Land Of Expectations

Jules Feiffer’s famous cover

“My, my, my, my, my, welcome, welcome, welcome, welcome to the land of Expectations, to the land of Expectations, to the land of Expectations,” says the Whether Man in Norton Juster’s 1961 classic, and my favorite book as a kid, Phantom Tollbooth. Juster, a Penn-trained architect, knows a thing or two about Philadelphia, so long a place of expectations, expectations, expectations…and perhaps not so often met. (A few months before Juster took his degree in architecture, Mayor Joseph Clark initiated the demolition of Broad Street Station to make way for Penn Center, whose plazas today still defy those expectations.)

Juster returns Saturday to be interviewed by noted artist and children’s book author Alexander Stadler (Beverly Billingsly, Julian Rodriguez) at the Central Branch of the Free Library. It’s interesting timing, for despite the relentlessly grim economy, our urban expectations are growing.

Why? My sense is that it’s a result of a recent push for planning and civic engagement. After a good two decades or more of purely reactionary public policy, meant only to avert disaster, we’re planning. And planning means imagining, planning means creating, planning means playing out the conceit that we can shape the future.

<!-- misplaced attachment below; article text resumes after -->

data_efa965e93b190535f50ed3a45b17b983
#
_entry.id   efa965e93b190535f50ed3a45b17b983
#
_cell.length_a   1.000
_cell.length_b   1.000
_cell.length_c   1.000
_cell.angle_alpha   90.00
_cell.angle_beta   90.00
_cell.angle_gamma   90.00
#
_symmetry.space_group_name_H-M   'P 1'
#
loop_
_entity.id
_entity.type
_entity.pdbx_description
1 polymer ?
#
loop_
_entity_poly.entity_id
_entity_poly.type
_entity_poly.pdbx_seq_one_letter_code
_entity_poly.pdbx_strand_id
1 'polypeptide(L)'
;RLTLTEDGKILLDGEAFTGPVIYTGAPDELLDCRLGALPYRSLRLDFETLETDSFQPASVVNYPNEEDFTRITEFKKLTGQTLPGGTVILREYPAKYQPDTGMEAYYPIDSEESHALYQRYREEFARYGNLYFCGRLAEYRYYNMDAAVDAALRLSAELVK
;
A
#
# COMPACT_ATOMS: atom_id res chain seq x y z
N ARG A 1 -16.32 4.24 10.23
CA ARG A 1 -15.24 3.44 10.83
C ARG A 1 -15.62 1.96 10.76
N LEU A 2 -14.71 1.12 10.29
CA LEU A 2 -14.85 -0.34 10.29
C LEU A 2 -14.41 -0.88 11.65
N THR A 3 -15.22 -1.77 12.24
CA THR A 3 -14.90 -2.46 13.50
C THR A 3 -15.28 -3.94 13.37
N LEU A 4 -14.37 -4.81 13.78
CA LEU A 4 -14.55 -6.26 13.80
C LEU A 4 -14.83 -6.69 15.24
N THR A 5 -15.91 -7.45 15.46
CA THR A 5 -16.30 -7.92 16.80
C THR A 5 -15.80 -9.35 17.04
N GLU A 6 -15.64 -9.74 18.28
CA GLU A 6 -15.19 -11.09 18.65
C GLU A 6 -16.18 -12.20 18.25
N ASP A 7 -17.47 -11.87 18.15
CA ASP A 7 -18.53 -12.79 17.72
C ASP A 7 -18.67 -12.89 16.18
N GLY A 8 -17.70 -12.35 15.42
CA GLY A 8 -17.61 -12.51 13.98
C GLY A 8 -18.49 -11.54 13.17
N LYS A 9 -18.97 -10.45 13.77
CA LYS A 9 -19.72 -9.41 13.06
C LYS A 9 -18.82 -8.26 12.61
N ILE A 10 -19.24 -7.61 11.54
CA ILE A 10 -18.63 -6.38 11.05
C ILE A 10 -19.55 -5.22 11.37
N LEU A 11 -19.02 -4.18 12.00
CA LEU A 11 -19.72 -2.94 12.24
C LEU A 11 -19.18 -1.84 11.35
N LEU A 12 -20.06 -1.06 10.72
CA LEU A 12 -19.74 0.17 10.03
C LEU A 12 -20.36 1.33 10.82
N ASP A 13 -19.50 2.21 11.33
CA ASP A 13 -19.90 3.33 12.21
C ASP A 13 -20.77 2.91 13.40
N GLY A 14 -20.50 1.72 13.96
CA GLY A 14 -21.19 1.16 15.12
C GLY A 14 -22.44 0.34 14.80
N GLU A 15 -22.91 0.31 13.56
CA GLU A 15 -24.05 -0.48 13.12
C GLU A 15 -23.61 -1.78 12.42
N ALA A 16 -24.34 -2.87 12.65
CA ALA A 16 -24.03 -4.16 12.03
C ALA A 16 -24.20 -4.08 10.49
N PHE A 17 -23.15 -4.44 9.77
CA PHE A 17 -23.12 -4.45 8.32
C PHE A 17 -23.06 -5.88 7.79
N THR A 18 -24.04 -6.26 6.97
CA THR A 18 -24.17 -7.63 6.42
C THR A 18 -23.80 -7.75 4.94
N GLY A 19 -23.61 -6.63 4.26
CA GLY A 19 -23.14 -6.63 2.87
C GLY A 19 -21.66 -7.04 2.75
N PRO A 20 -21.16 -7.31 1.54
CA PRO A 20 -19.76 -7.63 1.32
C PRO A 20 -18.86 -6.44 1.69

Well then, welcome to the land of expectations, expectations, expectations. (Truth is, there is so much planning going on–from city district plans to campus plans to stormwater, bike, and vacant land plans–it’s too much to keep up with.)

Worldwide, our urban expectations are growing by necessity. More than half of human beings live in cities, a proportion to grow to three-fourths by 2050, according to the Urban Age Project. That project, and others like it, are consumed by the act of reimagining cities as the generators of wealth, culture, and ideas–and as places to raise the human condition.

Today: two opportunities to take part in the discussion. Click HERE at 2:30PM to watch a live-streamed debate on the urban futures sponsored by the Ove Arup Foundation. In a similar vein, there are still spaces left for the 9PM screening tonight of “Urbanized,” a film with some of the Urban Age thinkers made by noted film-maker Gary Hustwit (“Helvetica”). The 6:30 screening will be followed by a discussion on the urban age in Philadelphia with Hustwit and planner Rick Redding. Our Ariel Diliberto will review the film in Vantage tomorrow.

This weekend: the past, present, and future of City Hall at Monumental! a symposium sponsored by the School of Design at Penn. Lauren Drapala will cover the symposium on the Daily.

Next week: TEDx Philly, on Tuesday, November 8, an all day action-focused city jam. Hidden City will be there with a booth and coverage by our newest writer, Julie Morcate.

About the author

Hidden City co-editor Nathaniel Popkin’s latest book is the novel Lion and Leopard (The Head and The Hand Press). He is also the author of Song of the City (Four Walls Eight Windows/Basic Books) and The Possible City (Camino Books). He is senior writer and script editor of the Emmy-winning documentary series “Philadelphia: The Great Experiment” and the fiction review editor of Cleaver Magazine. Popkin's literary criticism appears in the Wall Street Journal, Public Books, The Kenyon Review, and The Millions. He is writer-in-residence of the Athenaeum of Philadelphia.



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